The fauna philharmonics

The fauna philharmonics

They howl, thump, bang, chirp and rumble. The sound and vibration repertoire of these animals would indeed make an interesting symphony.

Top image: Fiddler crab.

Key to their survival, these weird and wonderful creatures use sound and vibration to navigate, hunt, communicate, attract mates and ward off predators.

Crab drumsticks
Crustaceans communicate through vibration. During nocturnal courtship, the male sand fiddler crab uses its oversized claw to drum on the ground luring his mate into his burrow.

The show off
The 2 cm long snapping shrimp does not sing, drum, head-bang or howl, but it is probably responsible for the loudest noise produced by any living being. Also known as the pistol shrimp, it stuns prey by snapping its claws together quickly to create a low-pressure bubble that, as it extends out from the claw, reaches speeds of 97 km/h and releases a sound reaching 218 dB. This mini-explosion stuns or even kills the shrimp’s dinner. In colonies, the shrimps’ noise is enough to hide submarines from sonar detection.

Slow motion pistol shrimp attack hits 4000°.

Sing your heart out
The male coqui frog, a Puerto Rican native, is thought to be the loudest amphibian. It might be tiny, measuring a mere 15 to 80 mm, but this tree frog has a big voice and its calls have been recorded at peaks of 100 dB from a metre away, which is equivalent to the sound of a jackhammer or a chainsaw.

Listen to Choruses of male coqui frogs that can be heard from dusk until dawn all over Puerto Rica.

Chirpy chirpy cheep cheep
The tiny male bush cricket ‘sings’ at frequencies of about 74 kHz by merely rubbing its wings (stridulation). However, the loudest insect is the mole cricket. Standing in its self-built megaphone-shaped burrow, it chirps so loudly that humans can hear it nearly 600 metres away. Microphones placed a metre from a cricket’s burrow entrance have recorded peak sound levels of 92 dB – as loud as a lawn mower.

fauna-philharmonicsMole cricket.

The howler
Famous for its loud howls (128 dB), the howler monkey of the South American rainforests can indeed claim the title of loudest land animal. More of a growl than a howl, the sound can be heard up to 4.8 km away.

fauna-philharmonics

The Howler monkey is famous for its loud growls.

Live and loud at the cavern
Cave-dwelling oilbirds are deafening when gathered in large groups – a colony can contain up to 1000 birds. They use echolocation to navigate in completely dark caves, but, unlike most bats, their calls are well within the range of human hearing – each bird can squawk and click up to 100 dB at close range, making them the loudest known birds. Bats, on the other hand, seem silent to us, but their calls can reach sound pressure levels greater than those emitted at rock concerts. Using echolocation to find prey, bats emit high-pitched sounds, which, at close range, can exceed 140 dB; a loud rock concert, by comparison, measures 115 to 120 dB – just under the threshold of pain for humans.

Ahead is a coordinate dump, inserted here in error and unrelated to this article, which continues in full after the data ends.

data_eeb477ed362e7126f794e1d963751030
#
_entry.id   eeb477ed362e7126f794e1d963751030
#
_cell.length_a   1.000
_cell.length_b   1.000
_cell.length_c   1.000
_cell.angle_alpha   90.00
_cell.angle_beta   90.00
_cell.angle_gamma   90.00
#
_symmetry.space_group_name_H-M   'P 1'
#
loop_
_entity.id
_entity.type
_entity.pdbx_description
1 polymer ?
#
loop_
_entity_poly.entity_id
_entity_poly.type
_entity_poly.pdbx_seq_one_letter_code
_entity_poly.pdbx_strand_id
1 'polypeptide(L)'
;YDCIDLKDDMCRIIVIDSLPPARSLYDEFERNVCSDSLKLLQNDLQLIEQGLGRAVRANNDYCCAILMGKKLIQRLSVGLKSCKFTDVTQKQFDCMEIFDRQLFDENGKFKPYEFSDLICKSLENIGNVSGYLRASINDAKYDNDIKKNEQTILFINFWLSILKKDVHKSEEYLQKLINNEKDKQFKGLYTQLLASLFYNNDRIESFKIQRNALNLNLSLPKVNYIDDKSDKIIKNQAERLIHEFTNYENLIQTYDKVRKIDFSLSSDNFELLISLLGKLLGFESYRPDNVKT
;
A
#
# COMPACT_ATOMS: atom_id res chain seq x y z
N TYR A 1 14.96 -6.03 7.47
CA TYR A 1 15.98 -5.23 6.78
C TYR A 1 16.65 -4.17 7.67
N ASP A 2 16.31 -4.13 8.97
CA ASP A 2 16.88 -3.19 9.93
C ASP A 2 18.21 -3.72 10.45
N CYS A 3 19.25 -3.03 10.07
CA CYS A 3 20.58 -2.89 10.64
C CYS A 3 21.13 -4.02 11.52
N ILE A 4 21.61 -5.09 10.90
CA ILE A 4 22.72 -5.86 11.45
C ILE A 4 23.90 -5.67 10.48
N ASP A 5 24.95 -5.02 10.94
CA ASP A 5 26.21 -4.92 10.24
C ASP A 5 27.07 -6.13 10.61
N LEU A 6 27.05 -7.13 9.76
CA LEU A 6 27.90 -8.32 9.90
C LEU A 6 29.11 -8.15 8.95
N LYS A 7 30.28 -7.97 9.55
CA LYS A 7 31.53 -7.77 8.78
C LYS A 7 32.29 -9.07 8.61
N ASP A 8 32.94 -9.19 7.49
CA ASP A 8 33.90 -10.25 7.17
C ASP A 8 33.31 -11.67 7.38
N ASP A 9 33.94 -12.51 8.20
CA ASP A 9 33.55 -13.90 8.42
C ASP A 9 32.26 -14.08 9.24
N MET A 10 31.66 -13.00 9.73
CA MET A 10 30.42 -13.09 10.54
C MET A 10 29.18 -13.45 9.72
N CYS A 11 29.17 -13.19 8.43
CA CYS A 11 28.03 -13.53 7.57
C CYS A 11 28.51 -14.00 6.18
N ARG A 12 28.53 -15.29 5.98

Beat it
The male Caribbean white-lipped frog does more than just sing to attract mates. It likes to chirp when sitting with its rear end buried in the mud and its head and front legs just above the ground. With each chirp, its vocal sacs expand and contract, hitting the ground and producing an accompanying vibration. These thumps can be felt 3 to 6 metres away.

Stomp
Vibrations created by a stomping elephant can travel 32 km through the ground. This social creature also receives messages through its feet – a warning, a greeting, or a “Let’s go”. And at 80 to 90 dB, this is louder than most humans can shout.

fauna-philharmonicsElephants stomp louder than most humans can shout.

Head bangers
Signals that rely on hearing and seeing aren’t much use in the dark, underground burrow of a mole rat. However, vibrations travel well through the ground so some species of mole rats, such as the African Demon mole rat, have taken to head banging. In fact, the first mammal documented for vibrational communication was indeed the Middle East blind mole rat, which knocks its head against the walls of its tunnels to signal to its rodent neighbours.

Drumming up a fuss
If a predator, for example an aardvark, approaches an African termite mound, chains of drumming termite soldiers will head-bang an alarm. Even though they bang their heads on the ground at a rapid 11 times a second, the vibration only travels around 38 cm but fellow termites close by will respond by drumming their heads too. This chain reaction raises the alarm throughout the colony.

The foot percussionist
Reminiscent of Disney’s Thumper, the solitary and nocturnal banner-tailed kangaroo rat foot-drums to communicate in a number of situations – during courtship, to signal territory and when encountering snakes. This could be to warn its vulnerable young of the approaching predator or simply to alert the snake to the fact that its attempt at an ambush has been foiled.


All about the bass

diving-deeper-into-the-sound-of-blue-whales

Not only the largest mammal, the blue whale is also the loudest mammal on Earth, with vocalizations that reach 188 dB (a jet reaches only 140 dB). Its low-frequency rumbling sounds – some below the range of human hearing – have been recorded more than 800 km away. We dive deeper into the sound of blue whales on pages 24 – 30.

> Diving deeper into the sound of blue whales